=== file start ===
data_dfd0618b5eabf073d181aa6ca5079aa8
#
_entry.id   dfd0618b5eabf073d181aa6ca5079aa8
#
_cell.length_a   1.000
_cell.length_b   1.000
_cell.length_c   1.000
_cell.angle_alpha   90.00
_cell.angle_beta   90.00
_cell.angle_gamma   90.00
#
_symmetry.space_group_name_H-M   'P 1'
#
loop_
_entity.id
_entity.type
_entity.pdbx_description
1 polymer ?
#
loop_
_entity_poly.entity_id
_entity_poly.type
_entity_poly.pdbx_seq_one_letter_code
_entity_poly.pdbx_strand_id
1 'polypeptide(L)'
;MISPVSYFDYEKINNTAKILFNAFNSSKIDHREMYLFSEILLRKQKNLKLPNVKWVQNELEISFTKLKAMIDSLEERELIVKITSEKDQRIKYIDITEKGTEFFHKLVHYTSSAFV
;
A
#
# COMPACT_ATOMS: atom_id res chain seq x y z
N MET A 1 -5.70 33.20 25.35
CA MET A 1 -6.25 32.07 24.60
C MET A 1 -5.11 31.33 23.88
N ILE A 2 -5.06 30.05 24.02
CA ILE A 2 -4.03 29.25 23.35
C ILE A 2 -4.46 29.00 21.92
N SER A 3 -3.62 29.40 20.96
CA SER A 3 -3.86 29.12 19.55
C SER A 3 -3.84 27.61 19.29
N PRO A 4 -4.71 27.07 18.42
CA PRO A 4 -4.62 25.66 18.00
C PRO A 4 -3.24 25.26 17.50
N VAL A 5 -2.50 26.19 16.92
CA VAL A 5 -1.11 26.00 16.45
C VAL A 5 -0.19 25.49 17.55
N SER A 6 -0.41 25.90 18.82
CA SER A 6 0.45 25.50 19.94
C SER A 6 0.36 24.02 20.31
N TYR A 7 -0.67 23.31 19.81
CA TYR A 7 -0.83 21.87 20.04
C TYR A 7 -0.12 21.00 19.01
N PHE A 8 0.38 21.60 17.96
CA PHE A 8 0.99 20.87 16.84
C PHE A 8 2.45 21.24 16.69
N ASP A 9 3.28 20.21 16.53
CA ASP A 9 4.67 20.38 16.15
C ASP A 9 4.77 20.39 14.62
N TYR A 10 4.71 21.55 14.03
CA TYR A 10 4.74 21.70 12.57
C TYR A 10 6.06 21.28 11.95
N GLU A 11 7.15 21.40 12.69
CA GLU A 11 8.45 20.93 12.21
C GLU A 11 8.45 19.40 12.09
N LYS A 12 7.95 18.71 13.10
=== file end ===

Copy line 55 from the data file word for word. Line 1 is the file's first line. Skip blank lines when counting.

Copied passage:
N ASP A 9 3.28 20.21 16.53